amputation. After evaluating the damages awarded in comparable Kentucky cases, the Court
determines an amount of $2,000,000.00 is an appropriate pain and suffering award.
Because all of Harris’s claims are essentially products liability claims, they are
potentially subject to Kentucky’s procedure for allocution of fault in tort actions. See Morales v.
Am. Honda Motor Co., Inc., 151 F.3d 500, 518-19 (6th Cir. 1998). The relevant statute provides:
In all tort actions, including products liability actions, involving fault of more than
one (1) party to the action, including third-party defendants and persons who have
been released under subsection (4) of this section, the court, unless otherwise
agreed by all parties, . . . shall make findings indicating:
(a) the amount of damages each claimant would be entitled to recover if
contributory fault is disregarded; and
(b) the percentage of the total fault of all the parties to each claim that is
allocated to each claimant, defendant, third-party defendant, and person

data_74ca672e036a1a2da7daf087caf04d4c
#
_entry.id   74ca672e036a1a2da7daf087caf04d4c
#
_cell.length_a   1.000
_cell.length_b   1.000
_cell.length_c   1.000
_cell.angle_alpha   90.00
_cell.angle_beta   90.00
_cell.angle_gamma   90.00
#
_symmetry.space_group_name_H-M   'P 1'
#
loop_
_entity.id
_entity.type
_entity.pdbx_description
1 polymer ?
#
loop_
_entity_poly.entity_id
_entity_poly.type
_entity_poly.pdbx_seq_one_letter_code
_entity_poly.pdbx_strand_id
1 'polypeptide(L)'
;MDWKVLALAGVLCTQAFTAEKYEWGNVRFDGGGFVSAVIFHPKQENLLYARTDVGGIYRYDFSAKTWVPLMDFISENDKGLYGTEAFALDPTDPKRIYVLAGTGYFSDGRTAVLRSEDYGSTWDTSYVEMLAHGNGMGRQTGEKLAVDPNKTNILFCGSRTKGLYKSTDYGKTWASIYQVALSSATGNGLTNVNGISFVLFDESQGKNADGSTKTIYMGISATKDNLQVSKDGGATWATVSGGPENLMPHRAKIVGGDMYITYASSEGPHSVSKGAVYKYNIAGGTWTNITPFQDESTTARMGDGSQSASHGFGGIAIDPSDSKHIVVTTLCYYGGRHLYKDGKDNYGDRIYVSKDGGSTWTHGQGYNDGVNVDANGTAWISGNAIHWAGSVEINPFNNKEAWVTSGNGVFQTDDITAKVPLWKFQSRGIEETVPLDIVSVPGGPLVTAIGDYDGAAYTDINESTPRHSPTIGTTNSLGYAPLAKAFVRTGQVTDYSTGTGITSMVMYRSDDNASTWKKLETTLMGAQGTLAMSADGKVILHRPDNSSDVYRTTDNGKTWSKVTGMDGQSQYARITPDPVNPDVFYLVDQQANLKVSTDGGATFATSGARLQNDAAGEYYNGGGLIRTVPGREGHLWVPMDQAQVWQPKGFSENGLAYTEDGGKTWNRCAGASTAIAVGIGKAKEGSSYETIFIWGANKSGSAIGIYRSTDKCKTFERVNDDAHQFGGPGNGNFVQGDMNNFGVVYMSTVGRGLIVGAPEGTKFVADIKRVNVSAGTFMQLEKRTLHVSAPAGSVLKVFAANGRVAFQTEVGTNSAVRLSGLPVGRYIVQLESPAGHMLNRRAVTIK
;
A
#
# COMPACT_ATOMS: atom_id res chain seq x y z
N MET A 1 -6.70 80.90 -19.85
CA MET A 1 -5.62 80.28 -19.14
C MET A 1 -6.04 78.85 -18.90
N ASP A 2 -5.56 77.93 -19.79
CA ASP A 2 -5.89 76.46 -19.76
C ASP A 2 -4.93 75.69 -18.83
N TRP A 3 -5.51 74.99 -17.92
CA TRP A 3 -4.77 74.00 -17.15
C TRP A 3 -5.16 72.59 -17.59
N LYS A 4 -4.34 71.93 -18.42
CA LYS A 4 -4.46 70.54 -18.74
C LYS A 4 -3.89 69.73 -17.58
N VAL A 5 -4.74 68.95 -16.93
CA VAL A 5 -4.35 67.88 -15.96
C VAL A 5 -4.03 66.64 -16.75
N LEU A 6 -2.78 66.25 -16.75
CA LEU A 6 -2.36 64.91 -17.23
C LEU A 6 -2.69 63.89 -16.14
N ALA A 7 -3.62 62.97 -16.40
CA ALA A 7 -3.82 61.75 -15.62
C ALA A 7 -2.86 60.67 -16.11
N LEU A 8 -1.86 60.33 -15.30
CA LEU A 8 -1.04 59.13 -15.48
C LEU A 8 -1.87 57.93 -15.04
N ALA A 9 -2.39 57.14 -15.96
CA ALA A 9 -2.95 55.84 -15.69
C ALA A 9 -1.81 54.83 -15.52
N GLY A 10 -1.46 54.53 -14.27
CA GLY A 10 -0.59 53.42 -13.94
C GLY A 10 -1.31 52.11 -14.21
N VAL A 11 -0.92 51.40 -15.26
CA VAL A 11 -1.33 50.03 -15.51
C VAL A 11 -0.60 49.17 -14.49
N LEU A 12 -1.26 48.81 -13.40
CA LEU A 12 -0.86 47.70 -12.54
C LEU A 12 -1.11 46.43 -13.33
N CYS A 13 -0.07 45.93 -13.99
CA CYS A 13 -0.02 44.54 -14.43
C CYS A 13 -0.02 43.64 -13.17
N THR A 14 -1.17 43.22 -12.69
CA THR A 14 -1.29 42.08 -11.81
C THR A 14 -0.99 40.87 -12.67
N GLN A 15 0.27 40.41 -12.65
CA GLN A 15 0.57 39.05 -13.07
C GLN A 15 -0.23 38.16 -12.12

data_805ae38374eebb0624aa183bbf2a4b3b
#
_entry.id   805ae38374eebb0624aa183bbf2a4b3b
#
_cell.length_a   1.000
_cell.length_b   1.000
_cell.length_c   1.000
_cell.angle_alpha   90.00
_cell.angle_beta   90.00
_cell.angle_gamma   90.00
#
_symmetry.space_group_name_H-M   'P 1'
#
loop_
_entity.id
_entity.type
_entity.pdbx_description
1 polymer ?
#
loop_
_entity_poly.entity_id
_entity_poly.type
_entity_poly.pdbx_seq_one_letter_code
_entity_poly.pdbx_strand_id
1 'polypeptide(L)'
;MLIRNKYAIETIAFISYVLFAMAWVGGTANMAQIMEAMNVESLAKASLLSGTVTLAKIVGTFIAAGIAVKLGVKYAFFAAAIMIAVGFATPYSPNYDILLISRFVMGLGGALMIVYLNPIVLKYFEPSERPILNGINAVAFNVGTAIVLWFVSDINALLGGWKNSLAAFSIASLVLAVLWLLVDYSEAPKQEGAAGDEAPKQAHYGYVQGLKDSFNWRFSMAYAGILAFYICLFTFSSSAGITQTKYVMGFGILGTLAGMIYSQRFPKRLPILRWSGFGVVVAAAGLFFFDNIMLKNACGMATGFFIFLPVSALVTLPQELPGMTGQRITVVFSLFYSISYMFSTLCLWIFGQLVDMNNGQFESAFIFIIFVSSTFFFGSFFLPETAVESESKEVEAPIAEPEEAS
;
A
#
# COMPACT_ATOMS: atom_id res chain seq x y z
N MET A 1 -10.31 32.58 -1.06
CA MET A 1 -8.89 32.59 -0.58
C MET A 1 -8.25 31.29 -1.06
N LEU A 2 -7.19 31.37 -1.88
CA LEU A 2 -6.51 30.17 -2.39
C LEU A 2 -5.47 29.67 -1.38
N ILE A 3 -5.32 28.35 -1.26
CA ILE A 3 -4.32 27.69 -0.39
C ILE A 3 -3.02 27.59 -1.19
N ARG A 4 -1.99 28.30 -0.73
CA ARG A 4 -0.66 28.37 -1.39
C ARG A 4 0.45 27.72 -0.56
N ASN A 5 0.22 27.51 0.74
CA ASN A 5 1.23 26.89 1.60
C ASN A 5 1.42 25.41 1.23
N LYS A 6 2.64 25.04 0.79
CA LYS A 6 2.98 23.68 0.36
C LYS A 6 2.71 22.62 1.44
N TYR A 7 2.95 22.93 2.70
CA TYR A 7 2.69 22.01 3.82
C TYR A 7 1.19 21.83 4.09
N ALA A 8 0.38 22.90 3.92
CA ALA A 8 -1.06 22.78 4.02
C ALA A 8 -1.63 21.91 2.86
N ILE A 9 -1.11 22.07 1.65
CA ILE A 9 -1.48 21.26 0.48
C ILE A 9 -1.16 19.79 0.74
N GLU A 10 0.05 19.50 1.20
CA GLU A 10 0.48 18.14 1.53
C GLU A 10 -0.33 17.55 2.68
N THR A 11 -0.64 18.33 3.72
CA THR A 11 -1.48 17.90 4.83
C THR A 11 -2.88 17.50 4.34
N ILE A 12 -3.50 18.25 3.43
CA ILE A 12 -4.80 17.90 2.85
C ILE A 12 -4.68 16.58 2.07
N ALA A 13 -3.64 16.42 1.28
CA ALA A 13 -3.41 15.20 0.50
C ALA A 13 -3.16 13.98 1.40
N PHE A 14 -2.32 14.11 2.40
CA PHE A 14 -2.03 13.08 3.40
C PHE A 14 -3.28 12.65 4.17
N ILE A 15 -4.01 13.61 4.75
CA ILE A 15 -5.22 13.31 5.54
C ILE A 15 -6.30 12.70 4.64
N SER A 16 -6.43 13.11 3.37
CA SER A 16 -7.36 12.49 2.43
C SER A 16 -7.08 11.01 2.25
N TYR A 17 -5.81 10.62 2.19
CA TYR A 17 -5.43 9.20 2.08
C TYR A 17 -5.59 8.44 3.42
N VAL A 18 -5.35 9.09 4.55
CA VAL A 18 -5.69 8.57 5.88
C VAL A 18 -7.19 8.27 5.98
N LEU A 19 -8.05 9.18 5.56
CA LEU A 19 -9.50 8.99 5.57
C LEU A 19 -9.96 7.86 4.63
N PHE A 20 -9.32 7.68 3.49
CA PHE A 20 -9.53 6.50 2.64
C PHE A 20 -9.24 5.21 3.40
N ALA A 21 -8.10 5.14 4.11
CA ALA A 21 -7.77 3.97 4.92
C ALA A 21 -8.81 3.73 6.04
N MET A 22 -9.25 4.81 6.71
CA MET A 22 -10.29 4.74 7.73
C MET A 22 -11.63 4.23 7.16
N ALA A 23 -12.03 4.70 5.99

who has been released from liability under subsection (4) of this section.
KRS § 411.182(1). The statute goes on to direct the Court to “consider both the nature of the
conduct of each party at fault and the extent of the causal relation between the conduct and the
damages claimed.” KRS § 411.182(2). The Court should “determine and state in the judgment
each party’s equitable share of the obligation to each claimant in accordance with the respective
percentages of fault.” KRS § 411.182(3).
Also, the statute explains the effect of a settlement agreement or other release on the
A release, covenant not to sue, or similar agreement entered into by a claimant
and a person liable, shall discharge that person from all liability for contribution,
but it shall not be considered to discharge any other persons liable upon the same
claim unless it so provides. However, the claim of the releasing person against
other persons shall be reduced by the amount of the released persons’ equitable
share of the obligation, determined in accordance with the provisions of this
KRS § 411.182(4). However, Kentucky law has also made clear that “[f]ault may not be